Conch can’t be taken
The new Wildlife Interaction Zones were gazetted on 13 March, but it was not until the opening of the conch season at the beginning of this month that the full implications of the regulations have hit home to several tour operators and members of the public.
Some of the best conch beds in the North Sound are now off limits.
‘I had a police boat come up to my vessel and he said I was taking conch in the wrong area. At first I didn’t believe him,’ said Frank Ebanks.
The new zones are not confined to the Sandbar, Stingray City and the Coral Gardens snorkel areas; they extend almost from the main channel heading east down to the sandbar and encompass some of the most popular areas for harvesting the broad leaf conch.
There is also another Wildlife Interaction Zone in the vicinity of deep Stingray City and again, a decent conch bed to the north of the Standards Reef, is now in a protected zone.
‘The tourists really used to enjoy picking up a few conchs during the season and having it marinated for them, but I don’t think that will happen anymore. If you want to get a conch now, you probably have to go in south of the main Channel and it is usually too rough there. I think this law will put an end to it,’ said Gleason Ebanks.
Assistant Director of Department of Environment Scott Slaybaugh said, ‘It was understandable that members of the public were not aware of the extent of the new zones because marker buoys have not been put down yet.’
He expects the department will have the markers in place within the next couple of months.
Watersports operator Dave Ebanks is concerned that the restrictions are going too far.
‘People are going to start breaking down people’s doors if they can’t get a little seafood to eat or sell. We have Caymanians who can’t read or write, who will never get a high paying office job and there are some who have drug and alcohol problems. At the moment some of these can still go out and catch enough to get by, but if you make it too hard you are going to start to see more problems.’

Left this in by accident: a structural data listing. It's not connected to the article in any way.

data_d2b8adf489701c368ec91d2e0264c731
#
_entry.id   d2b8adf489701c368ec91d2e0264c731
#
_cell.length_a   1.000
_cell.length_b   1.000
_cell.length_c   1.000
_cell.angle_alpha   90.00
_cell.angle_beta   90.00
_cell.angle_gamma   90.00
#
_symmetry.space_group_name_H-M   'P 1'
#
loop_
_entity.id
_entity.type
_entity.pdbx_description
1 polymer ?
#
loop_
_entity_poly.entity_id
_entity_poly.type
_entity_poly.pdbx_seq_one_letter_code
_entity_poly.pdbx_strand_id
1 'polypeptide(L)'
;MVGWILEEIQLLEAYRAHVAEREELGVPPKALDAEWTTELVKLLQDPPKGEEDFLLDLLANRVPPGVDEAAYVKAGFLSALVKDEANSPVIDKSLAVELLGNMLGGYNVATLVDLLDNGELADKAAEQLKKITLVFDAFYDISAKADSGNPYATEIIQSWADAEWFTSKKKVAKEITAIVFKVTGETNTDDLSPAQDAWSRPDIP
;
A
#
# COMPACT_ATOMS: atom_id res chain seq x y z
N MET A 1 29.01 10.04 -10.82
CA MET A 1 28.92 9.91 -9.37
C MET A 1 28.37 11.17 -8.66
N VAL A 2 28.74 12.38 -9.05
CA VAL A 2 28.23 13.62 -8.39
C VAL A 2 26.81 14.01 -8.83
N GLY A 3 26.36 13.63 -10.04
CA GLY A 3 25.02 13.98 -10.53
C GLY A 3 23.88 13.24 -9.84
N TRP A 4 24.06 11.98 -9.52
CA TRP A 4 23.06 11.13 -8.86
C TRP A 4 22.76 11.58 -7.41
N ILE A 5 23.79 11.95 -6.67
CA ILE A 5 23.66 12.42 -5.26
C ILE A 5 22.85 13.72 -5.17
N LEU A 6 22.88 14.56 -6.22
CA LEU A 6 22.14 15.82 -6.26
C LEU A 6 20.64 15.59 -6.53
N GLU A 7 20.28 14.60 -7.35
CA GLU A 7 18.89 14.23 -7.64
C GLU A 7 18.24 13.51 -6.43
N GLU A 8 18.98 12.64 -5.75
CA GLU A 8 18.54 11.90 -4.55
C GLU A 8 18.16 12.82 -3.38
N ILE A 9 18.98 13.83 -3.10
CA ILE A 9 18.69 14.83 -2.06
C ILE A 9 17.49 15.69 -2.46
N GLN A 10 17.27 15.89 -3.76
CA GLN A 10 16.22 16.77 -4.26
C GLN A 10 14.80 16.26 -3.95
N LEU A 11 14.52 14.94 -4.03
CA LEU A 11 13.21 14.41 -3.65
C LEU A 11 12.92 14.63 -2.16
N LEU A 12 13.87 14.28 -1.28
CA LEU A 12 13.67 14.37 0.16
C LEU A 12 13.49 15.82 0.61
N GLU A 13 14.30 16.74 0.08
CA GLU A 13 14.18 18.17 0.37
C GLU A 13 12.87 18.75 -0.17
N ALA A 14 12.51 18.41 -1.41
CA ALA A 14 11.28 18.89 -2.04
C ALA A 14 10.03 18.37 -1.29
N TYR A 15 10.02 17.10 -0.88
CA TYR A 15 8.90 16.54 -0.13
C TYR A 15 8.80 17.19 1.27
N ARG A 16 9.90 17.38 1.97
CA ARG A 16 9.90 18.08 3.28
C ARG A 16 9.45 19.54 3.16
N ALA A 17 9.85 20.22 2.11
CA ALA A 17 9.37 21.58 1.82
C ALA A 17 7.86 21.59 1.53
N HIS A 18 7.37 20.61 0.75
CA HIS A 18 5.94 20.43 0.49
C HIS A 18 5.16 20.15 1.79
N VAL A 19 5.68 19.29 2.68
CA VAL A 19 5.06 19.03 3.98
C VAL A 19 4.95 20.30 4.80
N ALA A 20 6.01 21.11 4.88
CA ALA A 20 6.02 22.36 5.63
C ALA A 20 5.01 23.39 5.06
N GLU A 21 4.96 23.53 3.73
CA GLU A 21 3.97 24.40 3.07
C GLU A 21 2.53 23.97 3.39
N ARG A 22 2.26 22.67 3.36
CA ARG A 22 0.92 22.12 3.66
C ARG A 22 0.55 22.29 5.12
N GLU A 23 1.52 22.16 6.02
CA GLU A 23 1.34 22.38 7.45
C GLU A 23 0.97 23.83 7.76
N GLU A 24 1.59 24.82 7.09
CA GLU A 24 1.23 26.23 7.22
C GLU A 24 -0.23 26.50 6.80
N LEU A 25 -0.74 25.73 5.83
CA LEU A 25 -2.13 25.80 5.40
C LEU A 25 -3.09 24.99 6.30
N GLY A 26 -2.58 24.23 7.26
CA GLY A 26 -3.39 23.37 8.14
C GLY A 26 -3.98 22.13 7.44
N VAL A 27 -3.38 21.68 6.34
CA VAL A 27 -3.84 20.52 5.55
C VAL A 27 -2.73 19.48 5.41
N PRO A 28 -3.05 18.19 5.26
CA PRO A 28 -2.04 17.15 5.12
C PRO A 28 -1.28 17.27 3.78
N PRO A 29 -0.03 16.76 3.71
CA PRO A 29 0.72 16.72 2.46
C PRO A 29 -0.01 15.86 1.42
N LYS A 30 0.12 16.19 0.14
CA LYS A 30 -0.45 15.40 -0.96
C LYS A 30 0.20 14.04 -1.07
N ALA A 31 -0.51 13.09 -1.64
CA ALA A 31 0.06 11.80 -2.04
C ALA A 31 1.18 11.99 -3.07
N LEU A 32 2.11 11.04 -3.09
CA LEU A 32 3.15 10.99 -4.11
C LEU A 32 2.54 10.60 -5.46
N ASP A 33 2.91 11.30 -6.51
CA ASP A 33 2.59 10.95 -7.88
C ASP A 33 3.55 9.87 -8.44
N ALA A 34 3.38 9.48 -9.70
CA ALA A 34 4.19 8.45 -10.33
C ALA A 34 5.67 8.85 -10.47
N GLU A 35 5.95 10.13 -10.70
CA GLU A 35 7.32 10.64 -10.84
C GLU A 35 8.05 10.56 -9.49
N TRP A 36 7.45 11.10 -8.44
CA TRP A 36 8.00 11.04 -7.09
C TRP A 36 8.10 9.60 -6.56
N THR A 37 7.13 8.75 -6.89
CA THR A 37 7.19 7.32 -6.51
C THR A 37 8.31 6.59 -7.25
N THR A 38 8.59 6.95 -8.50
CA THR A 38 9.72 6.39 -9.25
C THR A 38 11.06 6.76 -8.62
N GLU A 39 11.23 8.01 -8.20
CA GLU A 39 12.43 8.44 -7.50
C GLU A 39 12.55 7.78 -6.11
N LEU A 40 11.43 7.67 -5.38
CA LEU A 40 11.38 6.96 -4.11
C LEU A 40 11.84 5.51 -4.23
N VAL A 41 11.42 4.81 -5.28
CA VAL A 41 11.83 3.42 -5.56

In an earlier press statement from the Minister of Environment, Charles Clifford justified the zones by saying, ‘Stingray City and the Sandbar are two of our most visited tourism attractions and it is critical that we manage these areas in a way that ensures their viability in the long term.’
Mr. Clifford said before the regulations became law there was an extensive period of public consultation and it was inevitable that there would be some people who disagreed with the regulations.
‘To those individuals I say we only need be reminded of the criticism that was brought to bear many years ago when the Marine Parks were first introduced in this country. Today the people who were perhaps the most vocal critics of the Marine Parks back then will readily admit that had we not taken that stance then, we probably wouldn’t have any conch or lobster to fish today.’
All tourist boats entering the Wildlife Interaction areas are now required to have a license that is valid for three years. The cost of this license, which is issued by the Marine Conservation Board, is $300 for boats less than 50 feet and $600 for boats in excess of 50 feet. While in the zones no vessel may anchor in water shallower than three feet and the anchor must be more than 20 feet away from any reef structure. Fishing and the taking of any marine life is prohibited.